StarTrack workers have voted overwhelmingly in favour of taking strike action if the company refuses to provide job security guarantees including the same pay and conditions for labour hire workers, caps on the use of lower paid outside hire, and offering work to employees before it is contracted out.
The 90% vote to take action provides protection under the Fair Work Act for approximately 2000 StarTrack TWU members – almost 70% of the total workforce – to go on strike.
It comes as negotiations over workplace agreements at several major transport operators mounted attacks on good, secure jobs, forcing thousands of workers to pursue the right to take industrial action. A protected action ballot opened at Linfox today and another began at Bevchain on Wednesday. FedEx workers are currently voting, until 5pm, Friday 17 September.
The attacks on job security coincide with a rise in work being contracted out to lower paid workers. StarTrack outside hire volumes have jumped to 70% of the total workforce in yards in SA and 50% in Queensland and Canberra, while only one in every eight workers servicing air freight in WA is a direct employee.
The TWU last week launched legal action against StarTrack and labour hire company APS Transport over the unfair sacking of Kim White after she queried a drop in her pay. Kim was told in an email: “StarTrack notified APS this year that they wanted us to revert back to Award conditions for all sites rather than their EBA [Enterprise Agreement]”.
TWU National Secretary Michael Kaine congratulated workers on taking a stand.
“StarTrack workers have their eyes wide open to the game being played with their livelihoods. At the same time as the company floods yards with contractors with fewer rights, it refuses the crucial job security guarantees employees deserve. Workers have no choice but to fight for their jobs and they’ve sent that message through a strong vote for the right to go on strike. The ball is in StarTrack’s court and we implore the major transport operator to act responsibly,” he said.
The TWU has called on the Federal Government to urgently implement the recommendations of a Senate Report to establish “an independent body” to “set universal, binding standards” in road transport. Regulation of this sort would eliminate gig economy models of exploitation at the likes of AmazonFlex and Uber, which are pressuring transport operators to slash the pay and conditions of their employees.
“Transport has become a boom and bust industry. While demand has surged, good, secure jobs are in steep decline under pressure from unregulated, exploitative business models like AmazonFlex. Transport operators are scrambling to compete but no matter how deep the cut to their workforces, they will not win the race to the bottom.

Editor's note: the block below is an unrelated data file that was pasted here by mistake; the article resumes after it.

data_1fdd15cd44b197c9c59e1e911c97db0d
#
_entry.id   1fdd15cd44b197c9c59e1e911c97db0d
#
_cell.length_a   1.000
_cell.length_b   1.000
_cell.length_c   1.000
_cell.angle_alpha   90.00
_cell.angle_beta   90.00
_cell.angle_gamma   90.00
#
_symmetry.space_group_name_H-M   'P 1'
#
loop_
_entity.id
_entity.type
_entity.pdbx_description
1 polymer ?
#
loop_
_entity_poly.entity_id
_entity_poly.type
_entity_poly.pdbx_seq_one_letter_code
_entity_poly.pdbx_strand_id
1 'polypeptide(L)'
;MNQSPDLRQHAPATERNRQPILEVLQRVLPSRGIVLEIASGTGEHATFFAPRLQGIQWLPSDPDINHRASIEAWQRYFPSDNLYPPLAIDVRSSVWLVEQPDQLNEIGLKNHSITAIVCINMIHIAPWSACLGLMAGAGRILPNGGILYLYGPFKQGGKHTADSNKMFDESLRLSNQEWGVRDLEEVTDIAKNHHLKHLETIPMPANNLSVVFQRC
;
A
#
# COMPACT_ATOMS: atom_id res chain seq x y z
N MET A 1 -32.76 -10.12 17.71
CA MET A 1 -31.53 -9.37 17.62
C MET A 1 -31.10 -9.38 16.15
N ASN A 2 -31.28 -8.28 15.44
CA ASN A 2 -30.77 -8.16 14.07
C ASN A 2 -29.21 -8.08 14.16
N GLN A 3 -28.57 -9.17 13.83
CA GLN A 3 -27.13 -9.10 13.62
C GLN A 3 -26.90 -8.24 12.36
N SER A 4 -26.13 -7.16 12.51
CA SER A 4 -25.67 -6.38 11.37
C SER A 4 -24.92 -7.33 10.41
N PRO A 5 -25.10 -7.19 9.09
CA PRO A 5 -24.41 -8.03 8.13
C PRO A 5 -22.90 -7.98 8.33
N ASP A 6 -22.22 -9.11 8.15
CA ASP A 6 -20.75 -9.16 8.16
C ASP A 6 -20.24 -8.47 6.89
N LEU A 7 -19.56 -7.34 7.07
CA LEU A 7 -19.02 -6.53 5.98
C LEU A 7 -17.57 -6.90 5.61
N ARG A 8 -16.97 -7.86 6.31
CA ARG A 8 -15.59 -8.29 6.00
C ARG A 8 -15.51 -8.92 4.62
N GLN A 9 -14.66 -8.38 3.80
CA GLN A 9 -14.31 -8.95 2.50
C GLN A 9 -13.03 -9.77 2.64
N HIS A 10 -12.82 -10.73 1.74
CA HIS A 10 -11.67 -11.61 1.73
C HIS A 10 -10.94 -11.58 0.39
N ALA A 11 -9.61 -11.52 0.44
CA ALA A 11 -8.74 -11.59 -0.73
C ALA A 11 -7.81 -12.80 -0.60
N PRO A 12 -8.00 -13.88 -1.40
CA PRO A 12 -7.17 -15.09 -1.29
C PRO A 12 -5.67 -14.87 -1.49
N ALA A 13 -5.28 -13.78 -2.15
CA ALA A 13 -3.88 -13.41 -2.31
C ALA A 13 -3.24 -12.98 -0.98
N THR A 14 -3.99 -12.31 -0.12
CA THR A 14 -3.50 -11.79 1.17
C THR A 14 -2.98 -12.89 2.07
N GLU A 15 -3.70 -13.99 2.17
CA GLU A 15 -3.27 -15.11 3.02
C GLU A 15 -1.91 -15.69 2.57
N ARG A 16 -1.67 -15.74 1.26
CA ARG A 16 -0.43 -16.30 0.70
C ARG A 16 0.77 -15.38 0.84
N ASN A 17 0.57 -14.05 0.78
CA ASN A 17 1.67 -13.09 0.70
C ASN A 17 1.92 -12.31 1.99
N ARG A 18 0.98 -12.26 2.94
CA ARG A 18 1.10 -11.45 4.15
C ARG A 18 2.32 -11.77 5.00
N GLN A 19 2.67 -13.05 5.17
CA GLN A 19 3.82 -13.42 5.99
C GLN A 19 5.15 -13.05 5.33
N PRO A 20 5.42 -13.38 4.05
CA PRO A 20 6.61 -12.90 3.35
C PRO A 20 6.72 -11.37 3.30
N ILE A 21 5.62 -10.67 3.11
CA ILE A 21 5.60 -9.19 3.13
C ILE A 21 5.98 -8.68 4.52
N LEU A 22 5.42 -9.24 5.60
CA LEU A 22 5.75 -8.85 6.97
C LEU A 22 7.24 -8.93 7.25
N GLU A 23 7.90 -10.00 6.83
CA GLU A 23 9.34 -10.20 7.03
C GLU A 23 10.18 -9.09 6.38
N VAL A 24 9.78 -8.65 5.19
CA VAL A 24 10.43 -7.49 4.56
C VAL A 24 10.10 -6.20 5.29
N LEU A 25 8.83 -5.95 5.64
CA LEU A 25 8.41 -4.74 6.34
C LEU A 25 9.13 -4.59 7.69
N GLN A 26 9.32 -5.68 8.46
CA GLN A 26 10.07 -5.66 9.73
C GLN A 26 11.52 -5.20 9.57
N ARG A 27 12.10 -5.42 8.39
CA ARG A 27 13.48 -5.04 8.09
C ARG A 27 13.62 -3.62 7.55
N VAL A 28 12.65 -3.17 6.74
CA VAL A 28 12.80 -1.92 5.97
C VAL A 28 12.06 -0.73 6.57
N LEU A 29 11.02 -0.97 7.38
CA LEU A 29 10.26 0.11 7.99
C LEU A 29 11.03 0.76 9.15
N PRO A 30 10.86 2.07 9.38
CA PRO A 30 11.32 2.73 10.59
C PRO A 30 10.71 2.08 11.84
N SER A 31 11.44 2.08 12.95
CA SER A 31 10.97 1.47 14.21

“The solution is sitting on a Parliament shelf. A regulatory body to set minimum, binding standards in transport will protect workers, businesses and the economy. It will make Australia’s deadliest industry safer and more sustainable. It’s time to act,” said Kaine.
Notes on negotiations
- Linfox and Bevchain workers have been successful in removing the threat of an underclass of employees on b-grade rates of pay, mirroring the withdrawal of the same threat from Toll after workers voted to take strike action.
- Workers’ jobs are still threatened at Linfox and Bevchain because of the increased reliance on outside hire at worksites across the country.
- The TWU has for the last three years sought evidence from Linfox that it is not in breach of the current agreement which limits the use of outside hire following a rise in work being contracted out. For the last two years, the company has refused to replace employees who leave the business despite growing demand.
- FedEx and the TWU will hold crisis talks on job security next week ahead of the protected action ballot closing on Friday 17 September, which if successful would give approximately 4000 workers the right to go on strike.
- The TWU is now negotiating separately with Toll and Allegro following the transfer of business on 1 September.
- TWU delegates met Allegro management including CEO Christine Holgate on Wednesday. The company quickly moved to begin negotiations with the first meeting to be held Thursday 16 September.
- A meeting between the TWU and Toll Logistics took place yesterday. Workers pushed the company to provide job security guarantees and abandon a move to fixed term contracts, which have still not been resolved. Another meeting is scheduled for 21 September.
- The TWU will today write to StarTrack to call an urgent meeting to attempt to resolve job security issues. Of the 70% who voted in the ballot, 90% voted in support of taking action. Protected Action Ballots are conducted independently, in this case by the Australian Electoral Commission.
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